Meyer said some people saw the PCC as a “fox in charge of the henhouse”
The newspaper industry itself must take the blame for failing to successfully promote self-regulation to the Government and to the general public, according to the new chairman of the Press Complaints Commission.
Sir Christopher Meyer, who moved into his office in Salisbury Square this week, believes newspapers could be doing more to change some people’s perception that “it’s like the fox being in charge of the henhouse”.
Despite the impressive efforts of his predecessor, Lord Wakeham, acting chairman Robert Pinker and director Guy Black, Meyer said a significant problem the PCC still faced was that people didn’t know enough about it.
“And I actually blame the newspaper industry for that, to a degree. One of the ways of correcting this knowledge deficit is if newspapers themselves give more publicity to its work.”
In his first interview, on his second day in office, Meyer gave an impassioned defence of the current system – although he did not rule out the possibility of further audits of the commission’s decisions, provided they were “generated from within the framework of self-regulation”.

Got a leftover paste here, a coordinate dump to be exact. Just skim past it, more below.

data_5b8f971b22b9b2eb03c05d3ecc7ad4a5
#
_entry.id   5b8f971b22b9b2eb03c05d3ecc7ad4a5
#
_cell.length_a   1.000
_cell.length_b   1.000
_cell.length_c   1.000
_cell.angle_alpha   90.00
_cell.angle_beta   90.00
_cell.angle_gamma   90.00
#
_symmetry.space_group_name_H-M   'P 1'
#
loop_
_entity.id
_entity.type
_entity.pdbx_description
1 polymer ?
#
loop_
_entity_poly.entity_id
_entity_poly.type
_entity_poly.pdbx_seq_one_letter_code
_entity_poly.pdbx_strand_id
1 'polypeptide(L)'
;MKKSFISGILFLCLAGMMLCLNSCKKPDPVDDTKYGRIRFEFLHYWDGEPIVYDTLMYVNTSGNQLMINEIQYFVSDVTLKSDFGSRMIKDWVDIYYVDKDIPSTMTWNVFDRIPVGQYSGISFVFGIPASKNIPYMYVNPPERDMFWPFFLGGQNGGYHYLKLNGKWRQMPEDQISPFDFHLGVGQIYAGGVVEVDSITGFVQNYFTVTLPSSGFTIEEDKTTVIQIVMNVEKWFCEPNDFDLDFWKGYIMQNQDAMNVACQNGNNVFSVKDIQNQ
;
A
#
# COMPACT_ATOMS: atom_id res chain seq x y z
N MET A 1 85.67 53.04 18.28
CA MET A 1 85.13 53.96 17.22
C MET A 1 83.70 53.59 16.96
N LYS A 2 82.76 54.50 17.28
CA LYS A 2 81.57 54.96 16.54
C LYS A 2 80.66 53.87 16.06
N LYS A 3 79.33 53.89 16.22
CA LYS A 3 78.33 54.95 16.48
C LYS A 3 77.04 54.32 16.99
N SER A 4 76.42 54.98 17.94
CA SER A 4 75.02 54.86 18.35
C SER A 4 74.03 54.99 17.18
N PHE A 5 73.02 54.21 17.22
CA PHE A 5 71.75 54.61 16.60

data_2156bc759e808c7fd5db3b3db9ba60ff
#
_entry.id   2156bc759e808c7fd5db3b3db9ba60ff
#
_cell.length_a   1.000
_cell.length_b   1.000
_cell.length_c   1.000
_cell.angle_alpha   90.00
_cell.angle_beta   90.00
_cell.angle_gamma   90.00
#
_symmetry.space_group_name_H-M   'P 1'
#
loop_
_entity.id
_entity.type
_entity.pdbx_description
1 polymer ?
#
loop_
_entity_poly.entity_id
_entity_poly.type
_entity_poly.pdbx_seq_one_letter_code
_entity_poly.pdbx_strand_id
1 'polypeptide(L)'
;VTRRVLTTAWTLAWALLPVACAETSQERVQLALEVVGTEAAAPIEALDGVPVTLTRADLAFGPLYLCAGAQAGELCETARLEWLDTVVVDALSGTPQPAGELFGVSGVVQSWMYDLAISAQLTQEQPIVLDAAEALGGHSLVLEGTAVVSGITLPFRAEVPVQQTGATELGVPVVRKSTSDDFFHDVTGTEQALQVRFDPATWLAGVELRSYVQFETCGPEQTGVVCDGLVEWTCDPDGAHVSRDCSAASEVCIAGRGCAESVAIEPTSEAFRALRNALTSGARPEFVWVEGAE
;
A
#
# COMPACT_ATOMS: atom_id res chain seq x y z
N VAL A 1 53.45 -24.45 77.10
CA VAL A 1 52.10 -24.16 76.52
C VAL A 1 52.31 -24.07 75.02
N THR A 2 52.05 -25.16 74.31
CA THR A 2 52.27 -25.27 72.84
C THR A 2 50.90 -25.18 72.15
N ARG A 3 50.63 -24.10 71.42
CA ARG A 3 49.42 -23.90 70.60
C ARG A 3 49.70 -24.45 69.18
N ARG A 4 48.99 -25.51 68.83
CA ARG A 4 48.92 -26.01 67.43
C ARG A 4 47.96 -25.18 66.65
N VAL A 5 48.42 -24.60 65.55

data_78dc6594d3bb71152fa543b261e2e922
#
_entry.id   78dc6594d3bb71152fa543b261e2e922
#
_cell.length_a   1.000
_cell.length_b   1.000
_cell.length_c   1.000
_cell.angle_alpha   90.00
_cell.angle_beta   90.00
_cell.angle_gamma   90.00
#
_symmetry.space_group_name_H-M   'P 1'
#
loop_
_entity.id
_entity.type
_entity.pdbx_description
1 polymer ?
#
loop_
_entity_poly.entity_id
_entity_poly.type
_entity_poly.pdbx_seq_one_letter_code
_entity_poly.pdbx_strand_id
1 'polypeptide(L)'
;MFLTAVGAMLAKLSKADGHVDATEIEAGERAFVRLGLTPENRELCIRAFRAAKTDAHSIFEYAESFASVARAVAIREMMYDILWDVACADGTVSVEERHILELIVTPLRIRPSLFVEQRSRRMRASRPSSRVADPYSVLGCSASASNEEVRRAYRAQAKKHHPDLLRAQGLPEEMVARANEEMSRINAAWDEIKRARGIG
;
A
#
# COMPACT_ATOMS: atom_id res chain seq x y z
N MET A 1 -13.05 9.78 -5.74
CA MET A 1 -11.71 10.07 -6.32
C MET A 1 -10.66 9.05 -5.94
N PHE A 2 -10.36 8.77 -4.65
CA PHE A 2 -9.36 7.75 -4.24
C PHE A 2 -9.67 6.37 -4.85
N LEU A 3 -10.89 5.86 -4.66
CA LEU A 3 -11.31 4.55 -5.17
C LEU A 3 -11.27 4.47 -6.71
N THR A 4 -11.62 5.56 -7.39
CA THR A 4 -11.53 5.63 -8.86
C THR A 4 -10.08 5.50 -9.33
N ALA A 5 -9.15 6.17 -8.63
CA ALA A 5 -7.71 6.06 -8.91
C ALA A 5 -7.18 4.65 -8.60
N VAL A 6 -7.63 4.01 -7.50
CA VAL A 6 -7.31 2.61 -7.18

Editors, including The Independent’s Simon Kelner and The Guardian’s Alan Rusbridger, have suggested an ombudsman could be appointed to scrutinise some rulings. “This is one of the things I really will want to talk to people about,” said Meyer, who stressed he would consult widely before making any decisions.
“I don’t think the editors in question mean this – but if it’s going to turn out to be state regulation by the back door, in an Ofcom type of way, this is death to self-regulation, and I would be very strongly opposed to it.”
But he warned that adding another layer to the system would require a trade-off. “One of the things that’s most attracted me to the PCC is that it’s unbureaucratic, extremely speedy in the way it deals with complaints, and transparent. If you do start to have a backstop, or an audit or a higher ombudsman or something like that, you’re going to lose some of these qualities. So, yeah, let’s look at it. I haven’t reached a judgement at all on this, but I’m very conscious of the current qualities of the PCC and I’d hate to see them lost in some way.”
Meyer, who left Washington last month after six years as US Ambassador, will spend part of his first few weeks touring the country – initially to Scotland, the North West, the Midlands, East Anglia and Northern Ireland – talking to editors. Among other things, he will ask them whether the PCC could be more proactive in the way it looks at complaints.
Many criticisms of the PCC were ill-informed, he said. He was concerned by hostility in some government circles, but Meyer – a former press secretary to John Major – would not be drawn over Gerald Kaufman’s media select committee. “It’s had its ups and downs. They’ll make a report. We’ll look at it and come to a conclusion.”
Full Meyer interview next week
By Ian Reeves